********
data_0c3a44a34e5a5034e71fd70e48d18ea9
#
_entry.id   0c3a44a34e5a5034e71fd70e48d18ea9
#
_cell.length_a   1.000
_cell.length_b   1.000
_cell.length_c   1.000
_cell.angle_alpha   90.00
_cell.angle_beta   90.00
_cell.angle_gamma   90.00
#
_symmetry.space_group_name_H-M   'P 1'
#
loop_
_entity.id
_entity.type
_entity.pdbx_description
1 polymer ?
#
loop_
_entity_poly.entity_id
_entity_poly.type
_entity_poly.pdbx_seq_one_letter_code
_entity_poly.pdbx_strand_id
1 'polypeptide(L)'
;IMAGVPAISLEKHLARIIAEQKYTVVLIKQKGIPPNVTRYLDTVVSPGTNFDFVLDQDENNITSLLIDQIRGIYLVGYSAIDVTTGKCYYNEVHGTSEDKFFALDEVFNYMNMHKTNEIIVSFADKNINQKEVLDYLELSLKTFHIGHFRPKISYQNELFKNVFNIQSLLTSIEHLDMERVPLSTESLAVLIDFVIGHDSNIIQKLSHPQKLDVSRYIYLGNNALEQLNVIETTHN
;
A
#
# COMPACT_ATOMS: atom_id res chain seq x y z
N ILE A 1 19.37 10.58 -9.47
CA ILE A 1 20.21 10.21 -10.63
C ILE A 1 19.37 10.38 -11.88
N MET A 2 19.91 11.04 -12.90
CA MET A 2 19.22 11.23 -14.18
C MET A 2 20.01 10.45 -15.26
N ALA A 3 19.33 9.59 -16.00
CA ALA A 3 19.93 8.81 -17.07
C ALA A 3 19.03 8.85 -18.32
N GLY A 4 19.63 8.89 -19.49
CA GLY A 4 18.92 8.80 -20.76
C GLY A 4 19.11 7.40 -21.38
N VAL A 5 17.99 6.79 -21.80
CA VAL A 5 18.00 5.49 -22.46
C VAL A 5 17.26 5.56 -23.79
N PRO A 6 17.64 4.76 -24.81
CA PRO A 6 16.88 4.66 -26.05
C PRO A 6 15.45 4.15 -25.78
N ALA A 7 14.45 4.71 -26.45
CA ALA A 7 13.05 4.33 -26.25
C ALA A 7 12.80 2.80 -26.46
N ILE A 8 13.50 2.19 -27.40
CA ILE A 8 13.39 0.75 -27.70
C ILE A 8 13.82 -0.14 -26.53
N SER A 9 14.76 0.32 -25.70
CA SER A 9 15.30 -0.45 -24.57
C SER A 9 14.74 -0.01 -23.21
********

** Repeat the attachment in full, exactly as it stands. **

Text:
data_0c3a44a34e5a5034e71fd70e48d18ea9
#
_entry.id   0c3a44a34e5a5034e71fd70e48d18ea9
#
_cell.length_a   1.000
_cell.length_b   1.000
_cell.length_c   1.000
_cell.angle_alpha   90.00
_cell.angle_beta   90.00
_cell.angle_gamma   90.00
#
_symmetry.space_group_name_H-M   'P 1'
#
loop_
_entity.id
_entity.type
_entity.pdbx_description
1 polymer ?
#
loop_
_entity_poly.entity_id
_entity_poly.type
_entity_poly.pdbx_seq_one_letter_code
_entity_poly.pdbx_strand_id
1 'polypeptide(L)'
;IMAGVPAISLEKHLARIIAEQKYTVVLIKQKGIPPNVTRYLDTVVSPGTNFDFVLDQDENNITSLLIDQIRGIYLVGYSAIDVTTGKCYYNEVHGTSEDKFFALDEVFNYMNMHKTNEIIVSFADKNINQKEVLDYLELSLKTFHIGHFRPKISYQNELFKNVFNIQSLLTSIEHLDMERVPLSTESLAVLIDFVIGHDSNIIQKLSHPQKLDVSRYIYLGNNALEQLNVIETTHN
;
A
#
# COMPACT_ATOMS: atom_id res chain seq x y z
N ILE A 1 19.37 10.58 -9.47
CA ILE A 1 20.21 10.21 -10.63
C ILE A 1 19.37 10.38 -11.88
N MET A 2 19.91 11.04 -12.90
CA MET A 2 19.22 11.23 -14.18
C MET A 2 20.01 10.45 -15.26
N ALA A 3 19.33 9.59 -16.00
CA ALA A 3 19.93 8.81 -17.07
C ALA A 3 19.03 8.85 -18.32
N GLY A 4 19.63 8.89 -19.49
CA GLY A 4 18.92 8.80 -20.76
C GLY A 4 19.11 7.40 -21.38
N VAL A 5 17.99 6.79 -21.80
CA VAL A 5 18.00 5.49 -22.46
C VAL A 5 17.26 5.56 -23.79
N PRO A 6 17.64 4.76 -24.81
CA PRO A 6 16.88 4.66 -26.05
C PRO A 6 15.45 4.15 -25.78
N ALA A 7 14.45 4.71 -26.45
CA ALA A 7 13.05 4.33 -26.25
C ALA A 7 12.80 2.80 -26.46
N ILE A 8 13.50 2.19 -27.40
CA ILE A 8 13.39 0.75 -27.70
C ILE A 8 13.82 -0.14 -26.53
N SER A 9 14.76 0.32 -25.70
CA SER A 9 15.30 -0.45 -24.57
C SER A 9 14.74 -0.01 -23.21